With lineage tracing back to the Asiatic Mastiff, the Bulldog originated in the British Isles and is popularly entitled the National dog of Great Britain, featuring in various patriotic pictorials. Perhaps the oldest of the country's indigenous breeds, the Bulldog is distinctive in appearance and has long since abandoned its aggressive fighter instincts; the breed was primarily bred for the purposes of bull and badger baiting but once the sport was finally dispensed with in 1850, the Bulldog grew in popularity as a fearless yet increasingly placid companion dog.
Boasting a medium-sized, muscular build, the Bulldog is easily identifiable for its wide muzzle, black nose with open nostrils, deep-set eyes and squared jaw with overhanging upper lips. Commonly recognised in colour variations of fawn, piebald, red brindle, solid white or pale yellow, the breed is attractive and distinctive. Whilst originally a highly active breed, the Bulldog has since gained bulk and lost some of its early athleticism. Despite being well suited to apartment life, gentle exercise is essential for the physical and mental enrichment of the Bulldog, however due to its heavy build, strenuous or regular exercise is not encouraged.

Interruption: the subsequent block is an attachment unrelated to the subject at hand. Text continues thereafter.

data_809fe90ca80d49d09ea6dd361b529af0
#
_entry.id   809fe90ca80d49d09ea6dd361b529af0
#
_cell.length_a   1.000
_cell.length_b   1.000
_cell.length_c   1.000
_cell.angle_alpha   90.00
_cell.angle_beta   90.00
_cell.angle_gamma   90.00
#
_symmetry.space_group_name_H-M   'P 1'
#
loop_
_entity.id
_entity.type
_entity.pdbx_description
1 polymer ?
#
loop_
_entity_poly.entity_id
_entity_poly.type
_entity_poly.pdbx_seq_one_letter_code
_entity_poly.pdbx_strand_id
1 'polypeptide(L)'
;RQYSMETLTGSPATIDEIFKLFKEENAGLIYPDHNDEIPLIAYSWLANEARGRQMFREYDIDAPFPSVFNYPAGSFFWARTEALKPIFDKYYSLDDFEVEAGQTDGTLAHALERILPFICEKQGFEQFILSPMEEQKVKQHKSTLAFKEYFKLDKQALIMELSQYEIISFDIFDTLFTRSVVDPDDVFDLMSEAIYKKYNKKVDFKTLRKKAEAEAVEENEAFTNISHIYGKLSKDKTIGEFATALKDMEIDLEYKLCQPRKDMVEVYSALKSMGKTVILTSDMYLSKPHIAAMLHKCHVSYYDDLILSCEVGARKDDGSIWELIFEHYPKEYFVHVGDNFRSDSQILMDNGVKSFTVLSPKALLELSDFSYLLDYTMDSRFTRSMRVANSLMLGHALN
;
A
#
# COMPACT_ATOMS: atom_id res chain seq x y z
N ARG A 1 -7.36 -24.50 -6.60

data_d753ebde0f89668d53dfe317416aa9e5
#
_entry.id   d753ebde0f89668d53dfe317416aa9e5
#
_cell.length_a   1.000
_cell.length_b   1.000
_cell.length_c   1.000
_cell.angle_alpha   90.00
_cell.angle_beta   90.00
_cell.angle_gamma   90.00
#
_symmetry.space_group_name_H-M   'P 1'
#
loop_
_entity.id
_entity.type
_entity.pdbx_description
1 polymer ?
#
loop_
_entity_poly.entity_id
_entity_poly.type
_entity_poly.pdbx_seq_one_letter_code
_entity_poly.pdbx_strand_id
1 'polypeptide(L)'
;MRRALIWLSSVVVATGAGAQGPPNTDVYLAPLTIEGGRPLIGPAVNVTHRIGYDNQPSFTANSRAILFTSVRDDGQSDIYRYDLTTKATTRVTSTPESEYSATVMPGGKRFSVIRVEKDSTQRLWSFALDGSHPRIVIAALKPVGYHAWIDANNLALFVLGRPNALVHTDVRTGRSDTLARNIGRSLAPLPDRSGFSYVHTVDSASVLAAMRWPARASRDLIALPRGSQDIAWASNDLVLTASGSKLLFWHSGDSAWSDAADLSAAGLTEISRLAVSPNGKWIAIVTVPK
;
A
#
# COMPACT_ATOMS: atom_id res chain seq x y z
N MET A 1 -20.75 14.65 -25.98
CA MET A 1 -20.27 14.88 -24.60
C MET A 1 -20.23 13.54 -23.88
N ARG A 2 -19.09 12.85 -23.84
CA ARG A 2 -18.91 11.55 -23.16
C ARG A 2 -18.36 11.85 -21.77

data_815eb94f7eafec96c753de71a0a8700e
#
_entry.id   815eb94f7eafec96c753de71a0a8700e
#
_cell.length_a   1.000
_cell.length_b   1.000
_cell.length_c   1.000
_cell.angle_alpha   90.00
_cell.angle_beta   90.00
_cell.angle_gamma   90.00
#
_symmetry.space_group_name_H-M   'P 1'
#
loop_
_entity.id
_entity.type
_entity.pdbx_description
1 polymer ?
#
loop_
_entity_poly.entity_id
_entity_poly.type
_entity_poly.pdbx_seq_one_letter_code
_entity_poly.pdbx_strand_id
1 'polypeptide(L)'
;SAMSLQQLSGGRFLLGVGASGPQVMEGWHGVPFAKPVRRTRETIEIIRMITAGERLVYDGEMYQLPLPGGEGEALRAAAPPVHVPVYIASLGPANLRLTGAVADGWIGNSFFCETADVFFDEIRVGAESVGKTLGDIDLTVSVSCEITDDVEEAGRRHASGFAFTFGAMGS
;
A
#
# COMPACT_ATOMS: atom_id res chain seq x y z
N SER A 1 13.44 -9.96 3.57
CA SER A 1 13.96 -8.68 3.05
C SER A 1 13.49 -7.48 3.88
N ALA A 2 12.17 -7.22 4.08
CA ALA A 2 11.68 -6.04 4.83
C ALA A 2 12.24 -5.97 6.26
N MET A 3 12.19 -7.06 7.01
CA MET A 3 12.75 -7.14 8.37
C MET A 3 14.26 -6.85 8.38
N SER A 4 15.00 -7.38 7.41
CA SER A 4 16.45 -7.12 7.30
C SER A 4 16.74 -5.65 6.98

Bearing in mind its early sporting heritage, the selected appearance of the Bulldog is somewhat intimidating, however such is not a fair reflection of its nature. The breed possesses an easy and affectionate temperament, is vigilant to change and threat, protective of children and its home, and is a great lover of people. A loud bark can be exercised to warn of potential danger, making it an effective and dependable guard dog. Heavier than it once was, the average weight of a healthy Bulldog is between 20-25 kg depending on its gender, with a life expectancy of 8-10 years when cared for accordingly.
Due to the breed's build and loose skin, the Bulldog is unsuited to extreme temperatures, being especially susceptible to heat stroke. Optical disorders and cherry eye are particularly common with the breed, as are skin infections and breathing difficulties. Ensuring a balanced diet is administered is essential and feeding human foods is not recommended as the Bulldog gains weight easily, which can be detrimental to its general health and happiness.